55 Kph To Mph

55 Kph To Mph – 55 mph (90 km/h) speed reduction to save fuel, reduce carbon emissions, reduce crash severity

The United States could reduce fuel consumption by about 4% by immediately lowering the highway speed limit from 55 miles per hour to 90 miles per hour. This policy was originally developed by Richard Nixon in 1973 after the Saudi oil embargo. Lowering the speed limit will reduce fuel consumption more than the current flow of water through the Alaska pipeline and does not require technological innovation, just an emotional acceptance of safety needs. (Statistical source: “Saving Fuel Fast: Managing Transport Fuel Demand,” from International Energy Agency, Workshop: Transport Fuel Management, Paris, March 7-8, 2005)

55 Kph To Mph

US oil consumption – about 20 million barrels per day 7 billion barrels per year 4% 7 billion = 280 million Alaska pipeline flow in 2006: 277 million barrels (per year)

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The fact that this simple solution, which requires only a new signal, not a new technology, is not considered a political reality shows that tackling the energy and climate crisis is not a priority. day.

OLYMPIA, WA – Freeway drivers are taking note. The old idea of ​​gas storage is reemerging in response to global warming. Environmentalists in Washington state and California are lobbying to reinstate the 55 mph speed limit. Reporter Tom Bance reports. History buffs will remember that we used to have a 55 mph speed limit. President Richard Nixon pushed it in response to the oil crisis in 1973. It lasted until 1995. Rasmussen: “We’ve done it for 21 years because of an emergency. I think we’re going to do it again.” Pat Rasmussen, an environmentalist in Leavenworth, Washington, said lowering the speed limit from 70 to 55 would reduce emissions by about 15 percent. They currently have 55 volunteer vehicles. Rasmussen: “I stay in the right lane and save a lot of gas and it doesn’t work. It doesn’t last long.” Washington’s climate change advisers recently considered lowering the speed limit. But state traffic engineers worry it’s creating new safety problems because some drivers don’t slow down. And the idea disappeared.

Note: Spain has an excellent train network, with a high-speed line between Madrid and Barcelona that runs at about 300 kilometers (180 miles per hour).

Spain saw the future and it was slow, dark and uncomfortable. The series of pending energy conservation measures announced by the Spanish government could be a symbol of the kinds of policies that will be forced upon the energy industry in the coming decades. In protest from motorists and derision from some sections of the press, the socialist government plans to reduce the speed limit to 50mph and the city speed limit to 25mph. New, stricter rules for air conditioning and heating will be introduced in all public buildings. Street lights will be cut in half. The government will provide about 50 million light bulbs over the next four years in an effort to remove consumer bulbs from the market. The government will support a project aimed at putting electric or hybrid cars on Spanish roads by 2014.

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State Police And Lawmakers Want To Boost Speed Limits Across Michigan

WASHINGTON – An influential Republican senator suggested Thursday that Congress could consider reinstating the national speed limit to preserve gasoline and potentially lower gas prices as a result. Rep. John Warner, R-Va., asked Energy Secretary Samuel Bodman to look at what speed limits would provide the best fuel efficiency with current technology. He said he wants to know if the administration can support efforts in Congress to require lower speed limits. Congress imposed a national speed limit of 55 mph in 1974 due to energy shortages caused by the Arab oil embargo. The speed limit was abolished in 1995 when oil prices dropped to $17 a barrel and $1.10 a gallon. If motorists travel on the weekend of the fourth of July, gasoline will reach $4.10 per barrel across the country and around $145 per barrel. Warner cited studies showing that a 55 mph speed limit saved 167,000 barrels of oil per day, or 2 percent of the nation’s fuel consumption, while preventing 4,000 traffic deaths per day. year. “Considering the increase in the number of vehicles on the US highway system from 1974 to 2008, one might think that the amount of fuel that can be saved today is enormous. more,” wrote Werner Bodman. Warner asked the department to determine what speed would be best for fuel-efficient vehicles, how much fuel savings would be achieved, and whether it would be reasonable to assume that lowering the limit would reduce the cost at the pump. Energy Department spokeswoman Angela Hill said the department would review Warner’s letter but added, “If Congress is serious about addressing gasoline prices, it must act to expand they are the domestic production of oil and natural gas.” The department’s website states that fuel efficiency decreases rapidly when driving above 60 mph. For every additional 5 mph above that threshold, fuel costs 30 cents more per gallon, Warner said in his letter, citing DOE data.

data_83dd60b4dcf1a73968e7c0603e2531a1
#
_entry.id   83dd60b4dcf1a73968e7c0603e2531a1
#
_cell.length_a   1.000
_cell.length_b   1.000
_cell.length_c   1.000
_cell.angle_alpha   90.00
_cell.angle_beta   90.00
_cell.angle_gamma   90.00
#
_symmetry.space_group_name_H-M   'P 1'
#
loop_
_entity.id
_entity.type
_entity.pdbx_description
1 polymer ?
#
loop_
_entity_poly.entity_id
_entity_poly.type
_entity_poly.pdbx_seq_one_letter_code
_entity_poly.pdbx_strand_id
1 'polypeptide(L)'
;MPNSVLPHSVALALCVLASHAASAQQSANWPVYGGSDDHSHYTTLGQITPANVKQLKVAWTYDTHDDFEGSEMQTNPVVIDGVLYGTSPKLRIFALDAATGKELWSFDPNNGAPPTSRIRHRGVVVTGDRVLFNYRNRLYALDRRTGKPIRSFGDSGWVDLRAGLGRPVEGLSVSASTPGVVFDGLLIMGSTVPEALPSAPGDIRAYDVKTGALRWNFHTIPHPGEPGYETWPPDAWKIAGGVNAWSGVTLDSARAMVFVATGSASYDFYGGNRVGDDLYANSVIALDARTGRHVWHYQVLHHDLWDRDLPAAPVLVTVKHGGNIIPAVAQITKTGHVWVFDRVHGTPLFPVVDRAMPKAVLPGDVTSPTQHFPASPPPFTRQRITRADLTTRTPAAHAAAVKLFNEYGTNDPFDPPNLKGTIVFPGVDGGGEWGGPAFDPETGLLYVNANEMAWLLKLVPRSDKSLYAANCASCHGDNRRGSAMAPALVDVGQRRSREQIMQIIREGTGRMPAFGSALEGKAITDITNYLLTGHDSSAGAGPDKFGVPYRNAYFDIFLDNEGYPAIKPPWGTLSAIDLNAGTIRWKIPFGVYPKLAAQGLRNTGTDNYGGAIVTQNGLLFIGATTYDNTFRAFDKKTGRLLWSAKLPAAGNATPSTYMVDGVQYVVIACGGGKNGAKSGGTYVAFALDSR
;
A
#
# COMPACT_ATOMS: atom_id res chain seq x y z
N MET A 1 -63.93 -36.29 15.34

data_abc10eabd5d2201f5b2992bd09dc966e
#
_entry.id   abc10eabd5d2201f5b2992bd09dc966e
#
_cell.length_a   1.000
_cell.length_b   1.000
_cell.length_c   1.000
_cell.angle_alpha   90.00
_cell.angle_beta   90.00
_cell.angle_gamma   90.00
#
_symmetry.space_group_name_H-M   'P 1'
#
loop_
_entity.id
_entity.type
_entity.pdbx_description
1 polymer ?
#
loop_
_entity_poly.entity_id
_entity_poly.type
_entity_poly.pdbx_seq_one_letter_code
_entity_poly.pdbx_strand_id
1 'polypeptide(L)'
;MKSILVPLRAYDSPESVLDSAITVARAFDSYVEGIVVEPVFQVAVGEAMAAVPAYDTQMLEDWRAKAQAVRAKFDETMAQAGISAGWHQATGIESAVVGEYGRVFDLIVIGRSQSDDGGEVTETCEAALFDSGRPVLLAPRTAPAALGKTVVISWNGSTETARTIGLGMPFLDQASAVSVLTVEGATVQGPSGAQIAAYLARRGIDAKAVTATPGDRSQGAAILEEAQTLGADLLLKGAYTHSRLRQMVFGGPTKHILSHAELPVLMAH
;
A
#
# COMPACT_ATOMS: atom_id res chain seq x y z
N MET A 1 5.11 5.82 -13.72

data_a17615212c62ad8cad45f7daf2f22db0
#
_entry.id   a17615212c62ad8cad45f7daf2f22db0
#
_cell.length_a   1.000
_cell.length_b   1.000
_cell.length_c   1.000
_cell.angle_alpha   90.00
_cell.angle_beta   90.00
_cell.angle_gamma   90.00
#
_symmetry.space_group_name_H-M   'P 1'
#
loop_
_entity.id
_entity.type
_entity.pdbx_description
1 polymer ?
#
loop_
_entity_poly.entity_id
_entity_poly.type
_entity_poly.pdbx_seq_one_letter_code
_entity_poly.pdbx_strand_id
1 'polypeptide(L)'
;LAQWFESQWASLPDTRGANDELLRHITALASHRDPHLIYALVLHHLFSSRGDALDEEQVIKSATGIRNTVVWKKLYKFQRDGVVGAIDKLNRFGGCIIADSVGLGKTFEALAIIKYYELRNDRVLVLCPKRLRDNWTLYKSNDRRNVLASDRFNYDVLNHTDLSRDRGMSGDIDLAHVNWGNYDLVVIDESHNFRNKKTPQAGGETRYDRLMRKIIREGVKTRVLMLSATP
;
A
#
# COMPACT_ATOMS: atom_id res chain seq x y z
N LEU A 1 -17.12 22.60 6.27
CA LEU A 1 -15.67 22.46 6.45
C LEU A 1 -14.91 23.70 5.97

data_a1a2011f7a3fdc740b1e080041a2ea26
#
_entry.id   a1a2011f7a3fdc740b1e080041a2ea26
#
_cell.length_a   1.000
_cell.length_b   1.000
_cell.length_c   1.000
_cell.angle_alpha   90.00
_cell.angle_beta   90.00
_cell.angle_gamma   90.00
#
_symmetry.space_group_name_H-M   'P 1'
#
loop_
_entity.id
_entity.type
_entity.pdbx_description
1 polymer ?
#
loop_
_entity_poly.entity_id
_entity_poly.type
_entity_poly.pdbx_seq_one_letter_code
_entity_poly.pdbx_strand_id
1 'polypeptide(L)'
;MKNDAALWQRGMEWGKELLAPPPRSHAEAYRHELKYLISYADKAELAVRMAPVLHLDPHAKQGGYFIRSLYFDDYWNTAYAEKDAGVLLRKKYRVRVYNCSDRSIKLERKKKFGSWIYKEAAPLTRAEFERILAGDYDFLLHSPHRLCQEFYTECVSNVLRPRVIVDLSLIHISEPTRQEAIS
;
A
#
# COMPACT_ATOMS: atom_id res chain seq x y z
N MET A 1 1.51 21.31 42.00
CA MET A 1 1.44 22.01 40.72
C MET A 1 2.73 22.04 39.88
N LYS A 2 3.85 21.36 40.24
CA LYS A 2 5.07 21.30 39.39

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WASHINGTON – Thirty years ago, during the previous energy crisis, Ronald Reagan went to an Atlanta hotel for a political meeting. As he approached the living room, someone asked, “Governor Reagan, as a conservative consumer, don’t you think the 55 mile per hour speed limit you put in place is an infringement on our freedoms?” the government to save gas?” Reagan laughed quietly and, as I recall, replied: “Well, maybe. But, personally, I don’t think it would be such a bad thing if we all took it easy and enjoyed the place. a little. more more.” We could all use that kind of common sense now that gas is over $4. Many ideas are being floated to alleviate the oil price crisis that threatens job security and economic growth in the United States. Noted oilman T. Boone Pickens wanted to build giant turbines across the Midwest to harness wind power. Many members of Congress want to drill in the Arctic National Wildlife Refuge (ANWR) where – at current prices – perhaps $1 trillion worth of oil is waiting to be tapped. In California, there is a movement to make the state the capital of renewable energy. But – and there always seems to be a “but” – all these ideas take time. Five years is enough to build a wind farm. Ten years to save Arctic oil. At the same time, the Wall Street Journal published a forecast that the price of a barrel could reach 200 dollars by the end of this year. If that happens, it will go up to $6 a gallon. Alas for us Maybe or not. Maybe the time was right for a citizen movement, like the Minutemen of 1775. After all, isn’t that how we started this great nation 233 years ago? There are two steps we can take right now that will have an impact beyond Arctic oil. They are so simple and straightforward that they are rarely mentioned. But the Americans took these steps during World War II and they worked. First, go slow. Second, run less. The fuel savings in these two processes will be very large. (More on that in a moment.) During World War II, Congress and President Franklin Roosevelt enacted a nationwide 35 m.p.h. Speed ​​Limit. At that time, 35 m.p.h. Auto is the most efficient speed. Most importantly, it helped save on automobile tires, which was crucial when Japan cut off American access to natural rubber from Southeast Asia. Today, 35 m.p.h. This is no longer the best speed for a car with stylish design and advanced transmission. David L. Green of the Transportation Research Center at Oak Ridge National Laboratory in Knoxville, Tenn., says new cars typically get peak gas mileage between 45 and 55 m.p.h. A major force in reducing mileage is air intake, says Dr. Green. The faster you go, the more you pull. The power of the pull increases gradually, so the pull doubles your speed from 40 to 80 times. Makes a big difference for 80 m.p.h. your car due to the force of the hurricane. Consumer Reports analyzed the effect of higher speeds on gas mileage. David Champion, director of vehicle testing, found that increasing the speed of the 2006 Toyota Camry significantly reduced fuel economy: •55 m.p.h. – 40.3 miles per gallon • 65 m.p.h – 34.9 miles per gallon • 75 m.p.h – 29.8 miles per gallon On the 1,900 mile trip from New York to Disney World in Florida, the Camry 55 m.p.h. It will use 47 liters of gas. But 75 m.p.h. That way it will burn about 64 gallons – a difference of $70. Ideally, if we all bought 45 m.p.g. Toyota Prius Hybrid, US oil consumption will be cut in half, from 9.3 million barrels per day, down to 5